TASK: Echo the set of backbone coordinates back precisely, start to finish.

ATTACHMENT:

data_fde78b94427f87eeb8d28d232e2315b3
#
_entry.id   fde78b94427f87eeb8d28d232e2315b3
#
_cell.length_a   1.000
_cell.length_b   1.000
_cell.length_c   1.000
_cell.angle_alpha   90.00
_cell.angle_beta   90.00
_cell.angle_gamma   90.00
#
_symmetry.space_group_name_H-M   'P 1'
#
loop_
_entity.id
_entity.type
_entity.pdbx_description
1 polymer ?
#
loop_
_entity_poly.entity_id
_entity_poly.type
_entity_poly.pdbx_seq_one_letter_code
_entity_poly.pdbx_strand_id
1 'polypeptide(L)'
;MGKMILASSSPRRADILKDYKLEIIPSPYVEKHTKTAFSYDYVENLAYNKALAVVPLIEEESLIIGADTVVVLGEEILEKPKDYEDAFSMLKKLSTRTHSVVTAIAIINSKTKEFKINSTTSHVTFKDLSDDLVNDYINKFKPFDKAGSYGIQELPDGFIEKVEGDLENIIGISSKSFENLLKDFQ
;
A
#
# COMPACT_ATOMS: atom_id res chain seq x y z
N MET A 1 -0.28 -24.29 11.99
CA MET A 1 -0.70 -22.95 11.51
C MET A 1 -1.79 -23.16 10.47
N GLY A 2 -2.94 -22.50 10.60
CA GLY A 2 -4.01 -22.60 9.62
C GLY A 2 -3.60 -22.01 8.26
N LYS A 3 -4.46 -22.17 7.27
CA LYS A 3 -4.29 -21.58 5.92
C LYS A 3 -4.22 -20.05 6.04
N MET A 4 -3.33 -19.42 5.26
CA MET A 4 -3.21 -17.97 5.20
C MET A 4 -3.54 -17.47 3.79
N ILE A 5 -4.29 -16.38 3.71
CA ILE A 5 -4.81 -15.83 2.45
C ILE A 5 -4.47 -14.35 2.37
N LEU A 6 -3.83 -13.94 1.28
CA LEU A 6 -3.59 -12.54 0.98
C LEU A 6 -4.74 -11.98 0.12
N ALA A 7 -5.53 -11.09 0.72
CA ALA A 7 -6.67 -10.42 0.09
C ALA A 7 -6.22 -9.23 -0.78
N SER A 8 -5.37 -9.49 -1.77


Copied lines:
data_fde78b94427f87eeb8d28d232e2315b3
#
_entry.id   fde78b94427f87eeb8d28d232e2315b3
#
_cell.length_a   1.000
_cell.length_b   1.000
_cell.length_c   1.000
_cell.angle_alpha   90.00
_cell.angle_beta   90.00
_cell.angle_gamma   90.00
#
_symmetry.space_group_name_H-M   'P 1'
#
loop_
_entity.id
_entity.type
_entity.pdbx_description
1 polymer ?
#
loop_
_entity_poly.entity_id
_entity_poly.type
_entity_poly.pdbx_seq_one_letter_code
_entity_poly.pdbx_strand_id
1 'polypeptide(L)'
;MGKMILASSSPRRADILKDYKLEIIPSPYVEKHTKTAFSYDYVENLAYNKALAVVPLIEEESLIIGADTVVVLGEEILEKPKDYEDAFSMLKKLSTRTHSVVTAIAIINSKTKEFKINSTTSHVTFKDLSDDLVNDYINKFKPFDKAGSYGIQELPDGFIEKVEGDLENIIGISSKSFENLLKDFQ
;
A
#
# COMPACT_ATOMS: atom_id res chain seq x y z
N MET A 1 -0.28 -24.29 11.99
CA MET A 1 -0.70 -22.95 11.51
C MET A 1 -1.79 -23.16 10.47
N GLY A 2 -2.94 -22.50 10.60
CA GLY A 2 -4.01 -22.60 9.62
C GLY A 2 -3.60 -22.01 8.26
N LYS A 3 -4.46 -22.17 7.27
CA LYS A 3 -4.29 -21.58 5.92
C LYS A 3 -4.22 -20.05 6.04
N MET A 4 -3.33 -19.42 5.26
CA MET A 4 -3.21 -17.97 5.20
C MET A 4 -3.54 -17.47 3.79
N ILE A 5 -4.29 -16.38 3.71
CA ILE A 5 -4.81 -15.83 2.45
C ILE A 5 -4.47 -14.35 2.37
N LEU A 6 -3.83 -13.94 1.28
CA LEU A 6 -3.59 -12.54 0.98
C LEU A 6 -4.74 -11.98 0.12
N ALA A 7 -5.53 -11.09 0.72
CA ALA A 7 -6.67 -10.42 0.09
C ALA A 7 -6.22 -9.23 -0.78
N SER A 8 -5.37 -9.49 -1.77